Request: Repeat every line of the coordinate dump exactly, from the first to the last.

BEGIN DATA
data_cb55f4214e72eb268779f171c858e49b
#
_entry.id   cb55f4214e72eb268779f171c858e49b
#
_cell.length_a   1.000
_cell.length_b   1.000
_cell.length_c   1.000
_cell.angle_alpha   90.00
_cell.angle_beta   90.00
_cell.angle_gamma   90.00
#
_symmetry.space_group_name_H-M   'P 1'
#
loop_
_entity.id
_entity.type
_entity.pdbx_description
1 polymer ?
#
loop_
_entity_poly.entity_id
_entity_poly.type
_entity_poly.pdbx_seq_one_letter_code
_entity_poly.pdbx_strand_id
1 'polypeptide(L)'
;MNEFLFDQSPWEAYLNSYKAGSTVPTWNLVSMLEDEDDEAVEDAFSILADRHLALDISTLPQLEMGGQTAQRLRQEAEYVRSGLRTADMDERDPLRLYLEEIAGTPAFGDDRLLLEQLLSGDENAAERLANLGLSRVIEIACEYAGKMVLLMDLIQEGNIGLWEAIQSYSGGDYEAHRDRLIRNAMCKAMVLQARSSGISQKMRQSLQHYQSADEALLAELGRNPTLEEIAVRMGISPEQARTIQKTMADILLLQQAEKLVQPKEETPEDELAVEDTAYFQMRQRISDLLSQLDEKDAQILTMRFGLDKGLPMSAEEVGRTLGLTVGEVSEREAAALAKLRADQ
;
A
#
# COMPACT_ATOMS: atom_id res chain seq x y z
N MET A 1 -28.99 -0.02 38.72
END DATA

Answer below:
data_cb55f4214e72eb268779f171c858e49b
#
_entry.id   cb55f4214e72eb268779f171c858e49b
#
_cell.length_a   1.000
_cell.length_b   1.000
_cell.length_c   1.000
_cell.angle_alpha   90.00
_cell.angle_beta   90.00
_cell.angle_gamma   90.00
#
_symmetry.space_group_name_H-M   'P 1'
#
loop_
_entity.id
_entity.type
_entity.pdbx_description
1 polymer ?
#
loop_
_entity_poly.entity_id
_entity_poly.type
_entity_poly.pdbx_seq_one_letter_code
_entity_poly.pdbx_strand_id
1 'polypeptide(L)'
;MNEFLFDQSPWEAYLNSYKAGSTVPTWNLVSMLEDEDDEAVEDAFSILADRHLALDISTLPQLEMGGQTAQRLRQEAEYVRSGLRTADMDERDPLRLYLEEIAGTPAFGDDRLLLEQLLSGDENAAERLANLGLSRVIEIACEYAGKMVLLMDLIQEGNIGLWEAIQSYSGGDYEAHRDRLIRNAMCKAMVLQARSSGISQKMRQSLQHYQSADEALLAELGRNPTLEEIAVRMGISPEQARTIQKTMADILLLQQAEKLVQPKEETPEDELAVEDTAYFQMRQRISDLLSQLDEKDAQILTMRFGLDKGLPMSAEEVGRTLGLTVGEVSEREAAALAKLRADQ
;
A
#
# COMPACT_ATOMS: atom_id res chain seq x y z
N MET A 1 -28.99 -0.02 38.72